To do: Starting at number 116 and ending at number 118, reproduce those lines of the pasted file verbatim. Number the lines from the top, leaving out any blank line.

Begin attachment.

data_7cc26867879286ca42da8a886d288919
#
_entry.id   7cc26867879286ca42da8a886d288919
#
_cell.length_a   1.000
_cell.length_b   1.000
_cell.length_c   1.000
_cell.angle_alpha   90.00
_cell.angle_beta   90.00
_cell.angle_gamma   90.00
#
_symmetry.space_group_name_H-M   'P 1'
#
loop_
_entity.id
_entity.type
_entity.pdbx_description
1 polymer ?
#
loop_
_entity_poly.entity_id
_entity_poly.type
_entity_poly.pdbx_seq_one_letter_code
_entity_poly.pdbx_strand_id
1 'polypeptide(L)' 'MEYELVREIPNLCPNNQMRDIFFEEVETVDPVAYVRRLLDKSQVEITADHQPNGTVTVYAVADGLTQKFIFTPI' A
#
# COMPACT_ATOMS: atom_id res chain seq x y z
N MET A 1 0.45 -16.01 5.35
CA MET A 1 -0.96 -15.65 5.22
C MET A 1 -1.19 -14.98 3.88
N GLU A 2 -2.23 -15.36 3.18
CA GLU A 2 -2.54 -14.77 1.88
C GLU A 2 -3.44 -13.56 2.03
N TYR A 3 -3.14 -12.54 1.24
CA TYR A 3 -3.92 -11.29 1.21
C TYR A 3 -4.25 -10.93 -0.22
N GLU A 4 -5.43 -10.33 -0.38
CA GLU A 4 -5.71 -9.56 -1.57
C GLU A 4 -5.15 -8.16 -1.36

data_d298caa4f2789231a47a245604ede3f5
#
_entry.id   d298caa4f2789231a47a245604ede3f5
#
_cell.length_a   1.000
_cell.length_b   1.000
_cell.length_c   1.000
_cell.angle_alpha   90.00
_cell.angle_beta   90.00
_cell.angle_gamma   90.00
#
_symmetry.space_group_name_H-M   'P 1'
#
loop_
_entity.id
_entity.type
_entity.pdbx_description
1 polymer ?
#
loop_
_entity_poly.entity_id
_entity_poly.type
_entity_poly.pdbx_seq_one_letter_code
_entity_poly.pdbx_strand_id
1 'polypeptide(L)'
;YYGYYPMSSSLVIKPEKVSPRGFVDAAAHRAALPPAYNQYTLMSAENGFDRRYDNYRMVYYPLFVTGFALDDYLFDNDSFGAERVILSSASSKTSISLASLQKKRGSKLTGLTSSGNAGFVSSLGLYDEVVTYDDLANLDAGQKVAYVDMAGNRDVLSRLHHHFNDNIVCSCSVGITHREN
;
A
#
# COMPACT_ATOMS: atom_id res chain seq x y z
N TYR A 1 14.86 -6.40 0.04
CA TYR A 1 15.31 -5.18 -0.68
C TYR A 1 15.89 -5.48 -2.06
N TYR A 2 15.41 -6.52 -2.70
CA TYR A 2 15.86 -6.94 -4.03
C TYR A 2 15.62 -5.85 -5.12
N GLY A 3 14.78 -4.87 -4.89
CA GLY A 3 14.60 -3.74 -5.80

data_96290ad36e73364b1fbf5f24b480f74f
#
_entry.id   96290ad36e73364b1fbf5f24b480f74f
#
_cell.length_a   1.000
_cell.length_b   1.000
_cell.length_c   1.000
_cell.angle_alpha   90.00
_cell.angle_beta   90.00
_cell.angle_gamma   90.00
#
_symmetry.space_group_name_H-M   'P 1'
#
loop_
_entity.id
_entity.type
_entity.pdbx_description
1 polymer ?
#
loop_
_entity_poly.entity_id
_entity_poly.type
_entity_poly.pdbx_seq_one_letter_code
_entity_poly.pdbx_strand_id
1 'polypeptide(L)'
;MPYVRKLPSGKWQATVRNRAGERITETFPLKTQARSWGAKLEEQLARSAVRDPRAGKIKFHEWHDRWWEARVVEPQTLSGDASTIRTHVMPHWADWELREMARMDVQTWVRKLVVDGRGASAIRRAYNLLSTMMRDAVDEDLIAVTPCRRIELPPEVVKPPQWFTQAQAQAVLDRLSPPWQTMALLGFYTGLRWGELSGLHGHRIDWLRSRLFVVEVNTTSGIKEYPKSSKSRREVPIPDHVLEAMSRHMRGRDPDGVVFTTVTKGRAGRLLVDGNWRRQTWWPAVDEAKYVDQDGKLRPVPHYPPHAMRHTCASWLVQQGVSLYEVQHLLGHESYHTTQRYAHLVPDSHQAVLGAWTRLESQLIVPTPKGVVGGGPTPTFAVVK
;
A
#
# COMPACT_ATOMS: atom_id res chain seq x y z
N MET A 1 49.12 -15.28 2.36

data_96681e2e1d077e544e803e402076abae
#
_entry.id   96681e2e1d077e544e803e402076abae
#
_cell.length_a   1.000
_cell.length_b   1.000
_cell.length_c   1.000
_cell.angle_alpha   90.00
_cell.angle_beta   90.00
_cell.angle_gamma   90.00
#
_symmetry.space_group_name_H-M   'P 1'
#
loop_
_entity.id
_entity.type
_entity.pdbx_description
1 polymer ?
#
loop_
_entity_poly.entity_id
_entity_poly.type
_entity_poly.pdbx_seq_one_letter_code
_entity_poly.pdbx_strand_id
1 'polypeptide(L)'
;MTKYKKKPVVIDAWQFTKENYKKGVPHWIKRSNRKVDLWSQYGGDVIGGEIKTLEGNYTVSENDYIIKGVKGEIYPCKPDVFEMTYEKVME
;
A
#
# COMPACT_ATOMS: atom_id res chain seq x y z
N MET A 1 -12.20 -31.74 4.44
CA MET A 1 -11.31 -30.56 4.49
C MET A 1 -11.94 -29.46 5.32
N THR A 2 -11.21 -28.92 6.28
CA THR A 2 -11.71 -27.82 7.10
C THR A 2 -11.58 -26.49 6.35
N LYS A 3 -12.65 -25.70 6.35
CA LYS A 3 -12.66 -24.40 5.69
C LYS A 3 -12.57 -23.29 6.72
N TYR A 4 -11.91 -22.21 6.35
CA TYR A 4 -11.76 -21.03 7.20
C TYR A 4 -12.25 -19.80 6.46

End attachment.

_cell.angle_alpha   90.00
_cell.angle_beta   90.00
_cell.angle_gamma   90.00